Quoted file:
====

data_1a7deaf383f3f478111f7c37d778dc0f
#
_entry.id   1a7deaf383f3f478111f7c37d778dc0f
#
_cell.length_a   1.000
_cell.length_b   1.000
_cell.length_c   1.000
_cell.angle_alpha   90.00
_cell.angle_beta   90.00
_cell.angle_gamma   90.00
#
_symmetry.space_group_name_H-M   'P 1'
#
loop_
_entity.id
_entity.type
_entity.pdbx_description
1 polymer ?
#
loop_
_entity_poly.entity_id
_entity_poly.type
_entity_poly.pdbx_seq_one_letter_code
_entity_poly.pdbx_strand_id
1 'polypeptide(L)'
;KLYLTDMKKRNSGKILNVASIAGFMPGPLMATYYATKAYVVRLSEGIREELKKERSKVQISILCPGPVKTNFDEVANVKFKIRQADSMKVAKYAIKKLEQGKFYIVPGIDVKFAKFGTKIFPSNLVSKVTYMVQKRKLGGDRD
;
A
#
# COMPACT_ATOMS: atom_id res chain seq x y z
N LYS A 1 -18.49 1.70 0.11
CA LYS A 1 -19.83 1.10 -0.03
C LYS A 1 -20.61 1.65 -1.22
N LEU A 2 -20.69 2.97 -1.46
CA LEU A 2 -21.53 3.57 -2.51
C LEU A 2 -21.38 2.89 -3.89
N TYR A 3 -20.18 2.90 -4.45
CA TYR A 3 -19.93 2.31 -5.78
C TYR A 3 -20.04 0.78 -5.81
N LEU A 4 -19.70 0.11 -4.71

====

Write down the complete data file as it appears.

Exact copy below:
data_1a7deaf383f3f478111f7c37d778dc0f
#
_entry.id   1a7deaf383f3f478111f7c37d778dc0f
#
_cell.length_a   1.000
_cell.length_b   1.000
_cell.length_c   1.000
_cell.angle_alpha   90.00
_cell.angle_beta   90.00
_cell.angle_gamma   90.00
#
_symmetry.space_group_name_H-M   'P 1'
#
loop_
_entity.id
_entity.type
_entity.pdbx_description
1 polymer ?
#
loop_
_entity_poly.entity_id
_entity_poly.type
_entity_poly.pdbx_seq_one_letter_code
_entity_poly.pdbx_strand_id
1 'polypeptide(L)'
;KLYLTDMKKRNSGKILNVASIAGFMPGPLMATYYATKAYVVRLSEGIREELKKERSKVQISILCPGPVKTNFDEVANVKFKIRQADSMKVAKYAIKKLEQGKFYIVPGIDVKFAKFGTKIFPSNLVSKVTYMVQKRKLGGDRD
;
A
#
# COMPACT_ATOMS: atom_id res chain seq x y z
N LYS A 1 -18.49 1.70 0.11
CA LYS A 1 -19.83 1.10 -0.03
C LYS A 1 -20.61 1.65 -1.22
N LEU A 2 -20.69 2.97 -1.46
CA LEU A 2 -21.53 3.57 -2.51
C LEU A 2 -21.38 2.89 -3.89
N TYR A 3 -20.18 2.90 -4.45
CA TYR A 3 -19.93 2.31 -5.78
C TYR A 3 -20.04 0.78 -5.81
N LEU A 4 -19.70 0.11 -4.71